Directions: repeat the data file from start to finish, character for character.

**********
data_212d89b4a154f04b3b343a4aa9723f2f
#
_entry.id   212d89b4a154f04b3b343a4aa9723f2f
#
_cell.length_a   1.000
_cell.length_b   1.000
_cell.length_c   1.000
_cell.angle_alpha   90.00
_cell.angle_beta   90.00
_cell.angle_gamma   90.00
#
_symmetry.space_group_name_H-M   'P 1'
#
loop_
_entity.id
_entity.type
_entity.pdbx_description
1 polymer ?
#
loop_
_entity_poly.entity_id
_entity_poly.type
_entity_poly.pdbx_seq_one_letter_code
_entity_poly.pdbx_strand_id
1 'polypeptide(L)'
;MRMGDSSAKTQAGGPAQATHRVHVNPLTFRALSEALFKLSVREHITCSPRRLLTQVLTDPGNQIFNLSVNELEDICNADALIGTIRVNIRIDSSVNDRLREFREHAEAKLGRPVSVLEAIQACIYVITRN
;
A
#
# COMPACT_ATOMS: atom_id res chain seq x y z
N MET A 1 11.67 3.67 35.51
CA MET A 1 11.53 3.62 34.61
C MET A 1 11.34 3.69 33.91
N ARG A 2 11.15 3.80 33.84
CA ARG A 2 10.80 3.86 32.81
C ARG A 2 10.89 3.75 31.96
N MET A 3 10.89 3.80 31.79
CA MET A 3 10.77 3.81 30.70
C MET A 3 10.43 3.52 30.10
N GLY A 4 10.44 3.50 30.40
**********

data_212d89b4a154f04b3b343a4aa9723f2f
#
_entry.id   212d89b4a154f04b3b343a4aa9723f2f
#
_cell.length_a   1.000
_cell.length_b   1.000
_cell.length_c   1.000
_cell.angle_alpha   90.00
_cell.angle_beta   90.00
_cell.angle_gamma   90.00
#
_symmetry.space_group_name_H-M   'P 1'
#
loop_
_entity.id
_entity.type
_entity.pdbx_description
1 polymer ?
#
loop_
_entity_poly.entity_id
_entity_poly.type
_entity_poly.pdbx_seq_one_letter_code
_entity_poly.pdbx_strand_id
1 'polypeptide(L)'
;MRMGDSSAKTQAGGPAQATHRVHVNPLTFRALSEALFKLSVREHITCSPRRLLTQVLTDPGNQIFNLSVNELEDICNADALIGTIRVNIRIDSSVNDRLREFREHAEAKLGRPVSVLEAIQACIYVITRN
;
A
#
# COMPACT_ATOMS: atom_id res chain seq x y z
N MET A 1 11.67 3.67 35.51
CA MET A 1 11.53 3.62 34.61
C MET A 1 11.34 3.69 33.91
N ARG A 2 11.15 3.80 33.84
CA ARG A 2 10.80 3.86 32.81
C ARG A 2 10.89 3.75 31.96
N MET A 3 10.89 3.80 31.79
CA MET A 3 10.77 3.81 30.70
C MET A 3 10.43 3.52 30.10
N GLY A 4 10.44 3.50 30.40